God in our playpen

rod artersIf you grew up in America, you have probably heard someone say at some point… “Jesus loves you.”

If you have watched any significant sporting event in this country, you have probably seen some Christian fanatic holding up a sign that reads “John 3:16” – the verse that proclaims, “God so loved the world…”

If you have watched the Oscars or Grammys or any television award show, you have heard our American idols thanking the Almighty for their gifts and successes.

If you have driven on nearly any road anywhere in our country (particularly the South) you have no doubt passed a Church with a sign that reads some sort of creative Christian message.

And if somehow you were insulated from such Christian landscape, you would certainly see a posting on some social media site thanking God, asking for prayer or sharing a meaningful Bible verse.  Such is the blessing of living in a country with so much “Light.”

In spite of all of this, however, it is still possible for someone to grow up in “Christian” America and not hear or understand certain biblical truths often taken for granted by those of us who grew up in Christian homes or attending Christian churches.

Our lack of Biblical literacy is stunning.  Though our country has been deeply influenced by Biblical language and references, many today are unaware when they are mentioned.

In Jay Leno’s popular segment “Jay-walking”, Leno asks average people on the street a variety of seemingly easy questions.  Their answers reveal their biblical ignorance.

  • Leno: “Can you name one of the 10 commandments?”
  • Girl: “Freedom of Speech?”
  • Leno: “What is the opening line of the Bible?”
  • Guy: “A long time ago in a galaxy far, far away.”

Leonard Cohen’s 1984 song “Hallelujah” (recently re-done by Rufus Wainwright) is another example.  The lyrics contain clear biblical references to both King David and Samson, though those without a biblical knowledge would miss it.

Movie directors will occasionally highlight a biblical event (like the Flood in Genesis 6) but unfortunately those who see Hollywood’s recent version of Noah may not realize the gross inaccuracies unless they are familiar with the biblical account.   Click here for a trusted review.

Many cultural phrases find their root in the Bible.  Many have heard the phrase even as they are unaware of its biblical reference.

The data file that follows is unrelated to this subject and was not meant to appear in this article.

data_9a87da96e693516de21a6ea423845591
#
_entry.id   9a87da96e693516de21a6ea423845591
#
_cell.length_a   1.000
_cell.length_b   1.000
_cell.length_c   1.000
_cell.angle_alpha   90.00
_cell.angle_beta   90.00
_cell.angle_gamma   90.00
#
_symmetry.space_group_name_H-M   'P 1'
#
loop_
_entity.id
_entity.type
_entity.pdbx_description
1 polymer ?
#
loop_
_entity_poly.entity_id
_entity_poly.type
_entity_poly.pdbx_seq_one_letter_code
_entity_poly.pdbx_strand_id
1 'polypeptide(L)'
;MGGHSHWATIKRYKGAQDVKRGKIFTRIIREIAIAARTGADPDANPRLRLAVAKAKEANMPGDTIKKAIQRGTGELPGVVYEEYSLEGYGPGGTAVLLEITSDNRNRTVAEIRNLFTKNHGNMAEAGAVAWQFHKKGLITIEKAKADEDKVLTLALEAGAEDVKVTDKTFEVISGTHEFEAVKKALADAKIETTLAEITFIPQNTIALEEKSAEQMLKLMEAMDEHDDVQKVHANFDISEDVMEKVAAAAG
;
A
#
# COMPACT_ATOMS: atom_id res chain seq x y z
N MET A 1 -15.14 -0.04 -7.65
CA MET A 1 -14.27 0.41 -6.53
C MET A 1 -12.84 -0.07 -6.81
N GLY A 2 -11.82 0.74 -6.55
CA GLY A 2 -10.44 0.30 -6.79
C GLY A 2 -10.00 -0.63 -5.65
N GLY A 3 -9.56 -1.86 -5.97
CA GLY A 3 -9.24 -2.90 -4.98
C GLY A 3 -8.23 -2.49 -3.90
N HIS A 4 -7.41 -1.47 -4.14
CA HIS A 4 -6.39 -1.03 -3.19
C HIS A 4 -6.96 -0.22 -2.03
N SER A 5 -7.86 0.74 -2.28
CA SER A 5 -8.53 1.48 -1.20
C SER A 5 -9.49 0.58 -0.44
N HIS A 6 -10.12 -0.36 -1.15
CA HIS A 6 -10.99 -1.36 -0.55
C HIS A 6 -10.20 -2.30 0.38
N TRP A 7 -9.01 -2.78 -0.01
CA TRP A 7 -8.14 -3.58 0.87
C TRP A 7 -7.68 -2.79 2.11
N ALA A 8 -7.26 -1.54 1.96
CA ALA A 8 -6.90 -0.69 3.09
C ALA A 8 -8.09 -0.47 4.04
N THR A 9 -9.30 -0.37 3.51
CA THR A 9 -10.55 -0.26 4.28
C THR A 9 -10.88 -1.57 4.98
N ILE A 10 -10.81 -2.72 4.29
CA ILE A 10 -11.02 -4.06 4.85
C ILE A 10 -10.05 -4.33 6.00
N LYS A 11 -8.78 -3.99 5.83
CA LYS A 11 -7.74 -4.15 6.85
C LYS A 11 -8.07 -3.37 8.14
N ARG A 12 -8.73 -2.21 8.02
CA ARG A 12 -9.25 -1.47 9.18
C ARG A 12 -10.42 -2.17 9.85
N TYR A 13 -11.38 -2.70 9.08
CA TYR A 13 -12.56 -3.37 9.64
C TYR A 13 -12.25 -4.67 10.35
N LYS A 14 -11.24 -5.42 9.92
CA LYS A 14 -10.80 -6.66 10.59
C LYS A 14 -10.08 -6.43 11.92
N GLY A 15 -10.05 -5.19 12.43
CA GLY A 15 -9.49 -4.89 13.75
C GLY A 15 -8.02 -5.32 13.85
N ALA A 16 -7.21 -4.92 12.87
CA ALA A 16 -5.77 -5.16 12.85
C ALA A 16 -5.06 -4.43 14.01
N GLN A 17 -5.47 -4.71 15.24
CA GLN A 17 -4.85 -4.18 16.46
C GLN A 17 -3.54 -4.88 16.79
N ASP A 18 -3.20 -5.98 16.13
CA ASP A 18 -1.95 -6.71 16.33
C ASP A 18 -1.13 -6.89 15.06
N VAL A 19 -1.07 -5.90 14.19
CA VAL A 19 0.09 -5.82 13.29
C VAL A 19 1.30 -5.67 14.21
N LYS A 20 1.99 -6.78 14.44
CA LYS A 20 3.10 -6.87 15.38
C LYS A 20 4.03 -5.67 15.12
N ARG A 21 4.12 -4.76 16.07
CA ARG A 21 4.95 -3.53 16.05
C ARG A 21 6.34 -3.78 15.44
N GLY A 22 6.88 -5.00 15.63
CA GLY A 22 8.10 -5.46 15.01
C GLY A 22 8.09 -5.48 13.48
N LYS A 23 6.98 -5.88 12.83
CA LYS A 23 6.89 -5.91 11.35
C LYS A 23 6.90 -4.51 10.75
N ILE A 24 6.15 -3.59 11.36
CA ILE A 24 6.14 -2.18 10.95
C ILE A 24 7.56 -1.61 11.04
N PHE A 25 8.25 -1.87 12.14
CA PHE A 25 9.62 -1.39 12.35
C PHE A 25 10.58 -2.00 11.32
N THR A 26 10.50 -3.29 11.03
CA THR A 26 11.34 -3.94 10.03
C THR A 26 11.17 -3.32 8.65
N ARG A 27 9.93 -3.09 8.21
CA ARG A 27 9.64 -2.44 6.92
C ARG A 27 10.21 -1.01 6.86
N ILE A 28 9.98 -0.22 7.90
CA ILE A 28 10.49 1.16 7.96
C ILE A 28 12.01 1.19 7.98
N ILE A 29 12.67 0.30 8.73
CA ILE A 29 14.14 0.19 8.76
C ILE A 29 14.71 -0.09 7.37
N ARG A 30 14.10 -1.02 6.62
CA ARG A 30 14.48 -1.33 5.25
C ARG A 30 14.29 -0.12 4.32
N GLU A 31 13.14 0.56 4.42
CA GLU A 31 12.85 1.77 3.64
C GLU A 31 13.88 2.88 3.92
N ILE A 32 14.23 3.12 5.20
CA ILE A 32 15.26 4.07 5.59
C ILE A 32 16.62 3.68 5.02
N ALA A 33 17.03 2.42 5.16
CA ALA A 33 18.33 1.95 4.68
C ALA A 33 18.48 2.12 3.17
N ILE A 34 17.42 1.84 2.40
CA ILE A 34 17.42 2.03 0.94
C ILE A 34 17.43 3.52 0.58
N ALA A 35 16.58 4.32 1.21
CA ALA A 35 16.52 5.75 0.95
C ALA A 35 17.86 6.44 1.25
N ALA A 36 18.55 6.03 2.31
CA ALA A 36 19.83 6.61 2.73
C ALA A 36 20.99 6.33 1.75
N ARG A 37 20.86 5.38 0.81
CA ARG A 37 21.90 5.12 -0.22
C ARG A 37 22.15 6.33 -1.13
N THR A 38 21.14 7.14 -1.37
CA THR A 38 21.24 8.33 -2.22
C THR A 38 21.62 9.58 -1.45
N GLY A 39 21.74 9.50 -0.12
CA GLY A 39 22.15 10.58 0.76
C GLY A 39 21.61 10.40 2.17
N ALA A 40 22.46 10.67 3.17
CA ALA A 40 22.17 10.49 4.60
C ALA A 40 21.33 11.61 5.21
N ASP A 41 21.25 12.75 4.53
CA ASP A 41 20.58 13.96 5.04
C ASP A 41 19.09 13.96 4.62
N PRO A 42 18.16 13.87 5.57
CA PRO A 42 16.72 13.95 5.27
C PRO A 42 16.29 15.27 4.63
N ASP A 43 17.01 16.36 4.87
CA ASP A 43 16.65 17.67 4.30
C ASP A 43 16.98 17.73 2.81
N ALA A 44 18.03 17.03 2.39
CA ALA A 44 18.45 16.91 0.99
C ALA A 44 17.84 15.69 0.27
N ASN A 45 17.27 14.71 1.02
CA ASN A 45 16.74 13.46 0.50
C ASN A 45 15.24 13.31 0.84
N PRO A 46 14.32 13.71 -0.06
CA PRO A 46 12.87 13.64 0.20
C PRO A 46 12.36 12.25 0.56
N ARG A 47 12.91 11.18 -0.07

• “My brother’s keeper” – Genesis 4:9
  • “Handwriting on the wall” – Daniel 5:5
  • “Eat, drink and be merry” – Ecclesiastes 8:15
  • “Go the extra mile” – Matthew 5:41
  • “Blind leading the blind” – Matthew 15:14
  •  “Good Samaritan” – Luke 10:25-37
  • “Thorn in the flesh” – II Corinthians 12:7
  • “Walk on water” – Mark 6:45-52

To our grandparents, “King James” would have been a reference to the Bible.  Today, it’s a clear reference to a professional basketball player.

The irony is that the Bible continues to be the greatest selling book of all time.  A Gallup study claims that 93% of Americans have at least one copy in their home.  YouVersion’s Bible App has well over 100 million downloads.  The implication is that over 100 million people are walking around with a Bible in their pocket.  We may possess a Bible but unfortunately, it clearly does not possess us.

I was reminded of this recently when I received a phone call from a man named “Sam” who I had met from my time in jail.   Sam was an interesting character.  Numerous times, he seemed on the verge of “snapping.”  Jail is a place where that is not entirely uncommon.  Sam spent a lot of time alone, walking “the yard” in endless circles.  One particular day, he seemed extremely unglued.   Realizing that he was hurting and spiraling out of control, I approached him and began a conversation.   That conversation led to a friendship and that friendship has, over the ensuing months, led to several conversations.  In our last one, he asked me an interesting question.

“Rod, I get that God loves me.  At least that’s I hear.  What I don’t get is why He had to die.   And how does His death have anything to do with me?”

On one hand, I was stunned.   Here is a man, in his early 50’s who grew up (of all places) in the South.  In fact, he was raised not only in the “Bible Belt” but pretty much on the buckle!   And he had no idea why Jesus died and what it had to do with him.  In my conversation I reviewed both the good and bad news about our spiritual situation and why Jesus’ death has profound significance on every human life; past, present and future.  It wasn’t until I shared the following illustration that the lights seemed to go on in his head.